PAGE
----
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Thursday, March 19, 2009
Log Jam is the only chinking to hold a 1 hour UL fire rating when applied in accordance with the Fire Resistance Directory Design No. UL519. What does this mean and why is it important?
What is UL?
UL stands for "Underwriters Laboratory".
Why was a certification needed?
The rebirth of the log industry in North America could be described in a number of terms. “Easy” would not be one of them.
Log home companies and their product suppliers have constantly faced resistance from:
The fledgling industry has often found itself in the frustrating position of being condemned not by facts but by biases.
The experts felt that since many of the compounds used to make water-based chinking decompose at temperature far below the 1700 degrees required by the test, a chinked log wall could not survive it.
This belief persisted in spite of the fact that a one-hour fire test had never been attempted on any log wall system, chinked or otherwise.
The end result of this widely shared view was that many log projects were held up or stopped completely since most major building codes required a one-hour fire rating in critical areas such as between the garage and house or in commercial structures.
Often, log home customers were told that their log partitions would have to be covered by drywall in the critical areas.
Certainly, this tended to dampen enthusiasms for solid timber walls.
Now, a test conducted by Underwriters Laboratories has laid this belief to rest. Recently, it tested a complete chinked wall system which passed the one-hour fire test. The chinking compound under scrutiny was Sashco Sealants Log Jam Chinking compound.
It cost Sashco, a Colorado-based company, about $10,000 and months of research and testing to perfect the formula for Log Jam Chinking. But the company believed an answer had to be found to the problem.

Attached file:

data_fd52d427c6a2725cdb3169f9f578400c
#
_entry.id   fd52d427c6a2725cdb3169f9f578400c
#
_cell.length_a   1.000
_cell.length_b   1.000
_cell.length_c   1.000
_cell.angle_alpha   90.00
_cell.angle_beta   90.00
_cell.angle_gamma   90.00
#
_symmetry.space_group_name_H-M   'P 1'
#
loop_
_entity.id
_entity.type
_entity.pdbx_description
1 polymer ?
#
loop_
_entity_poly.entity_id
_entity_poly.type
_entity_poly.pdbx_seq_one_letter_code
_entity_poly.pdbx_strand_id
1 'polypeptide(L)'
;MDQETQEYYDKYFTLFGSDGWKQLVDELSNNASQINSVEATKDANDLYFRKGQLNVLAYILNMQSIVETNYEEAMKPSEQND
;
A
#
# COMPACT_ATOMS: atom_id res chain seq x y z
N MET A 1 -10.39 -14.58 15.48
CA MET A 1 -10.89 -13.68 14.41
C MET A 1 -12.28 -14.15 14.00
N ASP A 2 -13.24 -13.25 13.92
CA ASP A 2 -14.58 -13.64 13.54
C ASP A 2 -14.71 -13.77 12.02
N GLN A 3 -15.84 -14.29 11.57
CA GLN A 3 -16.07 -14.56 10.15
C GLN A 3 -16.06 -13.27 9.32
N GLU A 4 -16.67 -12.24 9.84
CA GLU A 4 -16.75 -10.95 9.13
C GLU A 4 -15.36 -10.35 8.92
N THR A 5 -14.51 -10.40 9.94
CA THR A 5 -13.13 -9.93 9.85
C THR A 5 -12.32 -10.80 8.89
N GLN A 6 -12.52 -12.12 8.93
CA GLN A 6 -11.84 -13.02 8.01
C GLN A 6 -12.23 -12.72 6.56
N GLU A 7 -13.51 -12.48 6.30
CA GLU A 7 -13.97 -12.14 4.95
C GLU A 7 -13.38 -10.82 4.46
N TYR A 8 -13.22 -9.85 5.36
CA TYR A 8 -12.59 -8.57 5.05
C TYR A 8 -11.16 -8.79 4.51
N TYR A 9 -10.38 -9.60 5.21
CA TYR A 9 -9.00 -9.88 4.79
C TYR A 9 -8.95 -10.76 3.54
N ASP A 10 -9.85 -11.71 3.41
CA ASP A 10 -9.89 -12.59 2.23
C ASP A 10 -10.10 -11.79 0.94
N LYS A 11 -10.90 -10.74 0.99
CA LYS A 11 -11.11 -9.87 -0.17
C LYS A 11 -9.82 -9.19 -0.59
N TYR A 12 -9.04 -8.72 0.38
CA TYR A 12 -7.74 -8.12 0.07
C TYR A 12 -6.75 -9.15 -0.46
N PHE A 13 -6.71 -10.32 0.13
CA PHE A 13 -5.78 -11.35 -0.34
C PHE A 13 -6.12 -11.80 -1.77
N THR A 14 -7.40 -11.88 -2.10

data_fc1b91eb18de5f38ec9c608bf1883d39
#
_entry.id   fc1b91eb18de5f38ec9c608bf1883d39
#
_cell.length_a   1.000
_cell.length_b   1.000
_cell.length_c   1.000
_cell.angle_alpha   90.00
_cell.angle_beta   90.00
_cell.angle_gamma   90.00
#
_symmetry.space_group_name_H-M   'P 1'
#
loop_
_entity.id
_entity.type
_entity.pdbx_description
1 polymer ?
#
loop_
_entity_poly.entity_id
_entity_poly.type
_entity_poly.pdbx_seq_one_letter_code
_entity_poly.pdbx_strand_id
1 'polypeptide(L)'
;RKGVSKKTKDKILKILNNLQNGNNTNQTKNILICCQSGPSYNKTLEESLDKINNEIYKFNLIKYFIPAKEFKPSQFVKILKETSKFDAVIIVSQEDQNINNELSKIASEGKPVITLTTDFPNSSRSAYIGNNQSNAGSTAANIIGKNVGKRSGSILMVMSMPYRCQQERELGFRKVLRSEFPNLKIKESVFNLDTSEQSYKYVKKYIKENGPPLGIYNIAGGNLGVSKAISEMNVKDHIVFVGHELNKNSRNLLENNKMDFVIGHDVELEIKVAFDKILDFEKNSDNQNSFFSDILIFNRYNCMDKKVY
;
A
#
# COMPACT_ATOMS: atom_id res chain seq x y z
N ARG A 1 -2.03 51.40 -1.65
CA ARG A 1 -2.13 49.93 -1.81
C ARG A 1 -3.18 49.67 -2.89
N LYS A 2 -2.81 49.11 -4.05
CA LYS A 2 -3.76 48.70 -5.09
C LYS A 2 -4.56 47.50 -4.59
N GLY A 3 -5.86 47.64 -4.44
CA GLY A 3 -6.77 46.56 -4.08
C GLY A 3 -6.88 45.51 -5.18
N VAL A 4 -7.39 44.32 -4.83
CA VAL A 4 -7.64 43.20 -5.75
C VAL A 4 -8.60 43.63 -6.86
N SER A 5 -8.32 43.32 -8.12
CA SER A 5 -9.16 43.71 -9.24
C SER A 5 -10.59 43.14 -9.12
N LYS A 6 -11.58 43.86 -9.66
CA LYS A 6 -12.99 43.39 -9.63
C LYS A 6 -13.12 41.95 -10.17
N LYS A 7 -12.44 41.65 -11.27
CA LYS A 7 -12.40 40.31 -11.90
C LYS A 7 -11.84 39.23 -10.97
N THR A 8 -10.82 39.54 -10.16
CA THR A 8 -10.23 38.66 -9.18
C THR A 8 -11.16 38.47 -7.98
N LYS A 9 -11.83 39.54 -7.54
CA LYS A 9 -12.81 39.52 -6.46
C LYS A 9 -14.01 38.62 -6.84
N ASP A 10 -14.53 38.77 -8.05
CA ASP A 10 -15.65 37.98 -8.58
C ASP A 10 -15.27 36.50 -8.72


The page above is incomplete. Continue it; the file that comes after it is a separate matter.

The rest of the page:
According to company officials Sashco began with a pragmatic “back yard” approach. A miniature log wall section was constructed out of 4” fence posts. In a crude simulation of the one-hour test, they exposed the section directly to flame from a propane torch for one hour.
Researchers quickly discovered that they could not prevent decomposition of the chinking material. So, instead, they found a way to make the decomposition work in their favor. They reasoned that if they could not get the chinking to stay put and not melt away, the burned exterior might act as an insulator in much the same way as the charred surface of wood provides a thin barrier between the flames and the material behind it.
They arrived at a formula which actually formed small “heat shields” as it charred. It gave an unexpected bonus in that it also expanded as temperatures increased. This further protected the integrity of the log joint.
Funds were then made available for the Underwriters Laboratory test which essentially was to certify the results found by the Sashco researchers. Certification by UL meant that building inspection could be passed by log walls using Log Jam Chinking. Correspondingly, this would expand the availability of log structures for many commercial and residential applications where one-hour fire ratings were required.
The Underwriters Testing Procedure
The UL test involved the use of a giant furnace at the Underwriters Northbrook, Illinois laboratory.
In other words, the Log Jam Chinking had to be a good insulator as well as being fire resistant.
The investment Sashco made in time and money paid off. In July 1986 Sashco received the full UL test report. Not only did its Log Jam Chinking pass all aspects of the one-hour fire test, the unexposed side showed a rise in temperature of only 160 degrees F., qualifying it as an excellent insulator.
“Log Jam Chinking is now the only answer to a one-hour fire wall needed” said one Sashco official, “unless, of course, you’d like drywall over your logs”
Information Courtesy of Sashco Inc.
by: Western Log Home Supply
Saturday, December 20, 2008
With its thick walls of solid wood, a log home is one of the best-insulated buildings in which you could choose to live. But the nature of a log home's construction also presents a unique challenge: the opportunity for air to pass through the gaps between the logs.
Fortunately, air infiltration is a challenge that's easily met, thanks to caulking, the general term for the seals that are introduced between logs. With the right caulking method, or "caulk joint" as it is generally termed, a log home can achieve thermal efficiencies to rival those of any building method.
Two key elements are essential to effective caulking. First, the caulk used must form a "wet" seal, one that adheres to the wood surfaces rather than just filling the gaps between them. And second, it needs to be elastic (a quality sometimes referred to as "memory"), either stretching or compressing as the shapes of the logs themselves subtly move through natural expansion or contraction.